• A complete blood count (CBC) is a blood test that detects anemia or a possible infection. Often, pregnant women will be slightly anemic. Your white blood cell count may be slightly higher, which is normal in pregnancy.
    • A urine sample may be tested.

      • Pregnant women with lower abdominal pain may have a urinary tract infection. This could place you and your unborn baby at risk for severe prenatal complications.
      • Often, severe flank pain may represent the passage of a kidney stone . The finding of blood in your urine may assist in making this diagnosis.
  • The doctor may perform an ultrasound of the pelvis if you are not sure of the exact date you became pregnant or if the pain represents a more life-threatening condition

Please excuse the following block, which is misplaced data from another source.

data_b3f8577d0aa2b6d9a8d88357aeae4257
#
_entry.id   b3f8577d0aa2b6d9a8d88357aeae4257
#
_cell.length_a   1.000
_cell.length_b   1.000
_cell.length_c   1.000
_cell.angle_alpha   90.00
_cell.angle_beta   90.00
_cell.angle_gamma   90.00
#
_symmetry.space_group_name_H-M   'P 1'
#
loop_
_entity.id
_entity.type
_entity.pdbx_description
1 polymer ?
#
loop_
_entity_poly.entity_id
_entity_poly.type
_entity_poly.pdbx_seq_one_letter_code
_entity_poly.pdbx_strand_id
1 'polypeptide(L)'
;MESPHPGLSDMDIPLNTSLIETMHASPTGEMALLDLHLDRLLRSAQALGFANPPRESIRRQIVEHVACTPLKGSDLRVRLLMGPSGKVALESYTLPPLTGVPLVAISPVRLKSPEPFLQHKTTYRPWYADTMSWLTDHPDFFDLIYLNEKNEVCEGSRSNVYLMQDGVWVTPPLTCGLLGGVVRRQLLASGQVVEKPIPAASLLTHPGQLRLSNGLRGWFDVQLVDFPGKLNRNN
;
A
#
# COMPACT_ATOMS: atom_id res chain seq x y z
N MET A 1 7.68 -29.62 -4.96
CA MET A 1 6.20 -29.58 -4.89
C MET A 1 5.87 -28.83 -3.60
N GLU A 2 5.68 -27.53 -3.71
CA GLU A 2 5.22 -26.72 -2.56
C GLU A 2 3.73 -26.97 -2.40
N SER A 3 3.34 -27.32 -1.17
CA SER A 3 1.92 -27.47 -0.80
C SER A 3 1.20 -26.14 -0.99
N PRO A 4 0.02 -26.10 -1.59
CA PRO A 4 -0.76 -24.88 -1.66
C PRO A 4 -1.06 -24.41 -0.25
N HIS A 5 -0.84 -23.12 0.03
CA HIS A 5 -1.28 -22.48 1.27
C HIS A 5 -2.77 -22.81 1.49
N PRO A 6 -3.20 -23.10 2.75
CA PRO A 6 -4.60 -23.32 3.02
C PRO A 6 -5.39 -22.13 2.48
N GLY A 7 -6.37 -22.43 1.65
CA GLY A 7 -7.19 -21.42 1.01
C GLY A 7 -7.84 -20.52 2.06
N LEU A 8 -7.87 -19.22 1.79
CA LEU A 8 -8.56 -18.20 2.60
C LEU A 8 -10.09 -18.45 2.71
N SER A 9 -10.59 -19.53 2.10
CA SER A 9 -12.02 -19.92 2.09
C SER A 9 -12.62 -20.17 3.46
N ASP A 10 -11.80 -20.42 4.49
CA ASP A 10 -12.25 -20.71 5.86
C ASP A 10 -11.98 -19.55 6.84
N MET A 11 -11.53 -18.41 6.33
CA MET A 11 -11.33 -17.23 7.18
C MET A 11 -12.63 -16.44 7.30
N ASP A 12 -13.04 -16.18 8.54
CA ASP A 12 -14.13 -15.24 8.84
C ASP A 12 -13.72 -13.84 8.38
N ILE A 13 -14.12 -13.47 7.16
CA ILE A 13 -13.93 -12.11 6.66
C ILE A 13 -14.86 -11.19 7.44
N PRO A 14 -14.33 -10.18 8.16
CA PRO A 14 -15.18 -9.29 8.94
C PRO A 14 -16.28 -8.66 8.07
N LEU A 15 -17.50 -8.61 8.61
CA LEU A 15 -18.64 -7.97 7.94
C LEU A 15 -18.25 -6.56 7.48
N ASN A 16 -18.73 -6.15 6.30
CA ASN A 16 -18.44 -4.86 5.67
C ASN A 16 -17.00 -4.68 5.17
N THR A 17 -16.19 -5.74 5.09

• Ectopic pregnancy remains the most life threatening of disorders in early pregnancy.
    • Ovarian cysts are common in early pregnancy and tend to rupture. When a ruptured cyst produces blood in your pelvis, it may be difficult to distinguish from a ruptured ectopic pregnancy .
    • An ultrasound may detect appendicitis.

Pregnancy, Round Ligament Pain Treatment


After your condition has been evaluated, your health care provider will develop a treatment plan. If all acute emergencies have been completely ruled out, you may be sent home safely with strict instructions to follow.

  • You may be advised to return to the emergency department or doctor’s office if your pain worsens or persists despite basic therapy with acetaminophen (Tylenol ).
  • You may also be asked to modify your daily activity level and avoid positions that may worsen the condition.


Self-Care at Home


  • Applying heat to the area may relieve pain:
    • Hot soaks
    • A heating pad
    • A hot bath